The argument at the center of “The People vs. George Lucas” doesn’t have any bearing in the real world – with all the alterations Lucas has made to his “Star Wars” trilogy, criticizing all those extra special effects hasn’t given him any incentive to leave well enough alone. In fact, if his latest 3-D do-over of the classic and prequel trilogies that kicks off next year proves anything, it’s that the whole endeavor is a fool’s errand because of the ever-changing abilities of the gadgets at his disposal. Though it’d be fair to dismiss this documentary on the same grounds – it’s pretty much an exercise in futility – it fulfills its duty to let everyone know that Lucas got it right the first time, and that these films were better before. So there.
“Star Wars” devotees developed a bond with Lucas’ franchise since the first movie came along in 1977, before CGI broadened the capabilities of filmmakers everywhere. He apparently had a bigger film in mind, one containing more footage and special effects that he debuted in 1997 with new editions of its two follow-ups, “The Empire Strikes Back” and “Return of the Jedi.” Among the edits in the “Star Wars” redo include a scene he added with alien evildoer Jabba the Hutt, which basically reinforced details the audience had long since figured out. On top of everything, Jabba’s very appearance doesn’t even look that convincing.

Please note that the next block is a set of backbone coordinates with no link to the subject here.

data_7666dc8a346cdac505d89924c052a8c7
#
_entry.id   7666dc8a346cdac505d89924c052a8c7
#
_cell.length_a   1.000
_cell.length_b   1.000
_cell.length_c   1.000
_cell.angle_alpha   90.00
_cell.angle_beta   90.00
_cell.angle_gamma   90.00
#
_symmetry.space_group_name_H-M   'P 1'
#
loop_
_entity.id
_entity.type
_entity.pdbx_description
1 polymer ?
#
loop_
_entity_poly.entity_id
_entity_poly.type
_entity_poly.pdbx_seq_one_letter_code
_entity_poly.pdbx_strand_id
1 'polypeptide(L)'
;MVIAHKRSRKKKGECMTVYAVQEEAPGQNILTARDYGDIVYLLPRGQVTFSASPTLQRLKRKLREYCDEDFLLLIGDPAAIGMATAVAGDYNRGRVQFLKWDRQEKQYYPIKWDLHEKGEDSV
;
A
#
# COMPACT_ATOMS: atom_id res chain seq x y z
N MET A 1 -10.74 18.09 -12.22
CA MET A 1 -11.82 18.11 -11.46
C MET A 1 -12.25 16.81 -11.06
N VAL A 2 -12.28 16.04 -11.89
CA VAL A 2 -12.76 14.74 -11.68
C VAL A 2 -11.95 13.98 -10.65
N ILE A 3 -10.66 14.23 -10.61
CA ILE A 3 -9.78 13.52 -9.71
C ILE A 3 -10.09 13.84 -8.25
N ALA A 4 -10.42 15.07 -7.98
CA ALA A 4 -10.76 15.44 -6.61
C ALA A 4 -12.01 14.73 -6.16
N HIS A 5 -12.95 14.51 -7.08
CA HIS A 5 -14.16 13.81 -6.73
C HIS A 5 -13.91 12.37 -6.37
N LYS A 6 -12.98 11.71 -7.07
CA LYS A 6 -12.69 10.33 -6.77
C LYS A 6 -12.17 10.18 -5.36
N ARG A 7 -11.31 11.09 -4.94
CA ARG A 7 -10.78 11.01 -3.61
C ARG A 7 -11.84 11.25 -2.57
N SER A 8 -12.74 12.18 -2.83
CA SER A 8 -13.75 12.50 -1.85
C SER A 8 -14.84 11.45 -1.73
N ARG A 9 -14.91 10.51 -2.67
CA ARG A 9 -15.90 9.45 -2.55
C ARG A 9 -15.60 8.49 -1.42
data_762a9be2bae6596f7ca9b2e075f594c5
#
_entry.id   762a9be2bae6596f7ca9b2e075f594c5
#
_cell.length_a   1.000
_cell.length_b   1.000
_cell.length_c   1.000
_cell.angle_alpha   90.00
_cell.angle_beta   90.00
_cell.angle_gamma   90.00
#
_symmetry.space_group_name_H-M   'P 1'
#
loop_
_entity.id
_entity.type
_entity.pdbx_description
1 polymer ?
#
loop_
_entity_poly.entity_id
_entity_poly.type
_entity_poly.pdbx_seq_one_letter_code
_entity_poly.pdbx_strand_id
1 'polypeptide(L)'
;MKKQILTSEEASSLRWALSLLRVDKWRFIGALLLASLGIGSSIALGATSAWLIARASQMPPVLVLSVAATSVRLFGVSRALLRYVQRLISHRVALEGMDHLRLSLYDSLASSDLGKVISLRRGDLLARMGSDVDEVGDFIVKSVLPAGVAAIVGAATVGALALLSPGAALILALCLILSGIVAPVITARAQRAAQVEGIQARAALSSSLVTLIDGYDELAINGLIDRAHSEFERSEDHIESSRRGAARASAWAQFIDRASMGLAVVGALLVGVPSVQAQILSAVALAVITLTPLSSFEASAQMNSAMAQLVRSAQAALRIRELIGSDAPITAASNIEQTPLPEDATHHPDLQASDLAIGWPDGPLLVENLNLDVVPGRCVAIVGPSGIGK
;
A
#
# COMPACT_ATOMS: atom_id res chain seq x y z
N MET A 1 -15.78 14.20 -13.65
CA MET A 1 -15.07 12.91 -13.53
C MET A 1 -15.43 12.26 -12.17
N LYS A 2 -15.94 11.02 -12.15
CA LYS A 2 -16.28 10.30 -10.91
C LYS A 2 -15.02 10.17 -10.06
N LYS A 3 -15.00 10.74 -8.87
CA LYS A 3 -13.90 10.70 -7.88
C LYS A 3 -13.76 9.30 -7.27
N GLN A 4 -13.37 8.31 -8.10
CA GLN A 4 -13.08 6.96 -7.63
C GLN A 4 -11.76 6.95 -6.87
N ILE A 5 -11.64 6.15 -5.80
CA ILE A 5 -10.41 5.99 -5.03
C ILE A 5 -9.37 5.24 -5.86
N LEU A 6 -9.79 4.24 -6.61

The biggest controversy, though, involved Han Solo’s encounter with a bounty hunter named Greedo, one that leads to a gunfight. Initially, Han killed Greedo with his blaster, but after Lucas got the idea that a fugitive could never do something that extreme, he inserted a few frames of Greedo firing first, giving Han the excuse that he blasted him in self-defense. Imagine James Caan firing a couple of warning shots before those gangsters gun him down in “The Godfather.”
The fans in this documentary probably discuss the “Han shot first” argument more than anything else, but the movie does manage to find other issues to work with, including a couple of insights about the man himself. Who did he make these films for, anyway? Does his lust for creative control have anything to do with the show-business mercenaries who kept it from him in the early stages of his career? How could anyone who knows as much about the fans’ beef as he does not do anything to assuage them? While there are no easy answers, the questions prove to be more intriguing than you might expect. Heck, even “Star Wars” agnostics can find something to like about it.
Of course, that doesn’t excuse it from getting into jams that have become all too familiar in documentaries, like how it attains feature length by beating an argument to death, and the way it bites off more than it can chew. (The film builds its case with clips from Lucas’ “Indiana Jones” movies, but does it in a way that makes it feel disjointed.) On the other hand, if you’re one of those fans who already gets in line for all things “Star Wars,” buying a ticket for something this ambitious couldn’t hurt.
This article was originally published on AllMediaNY.com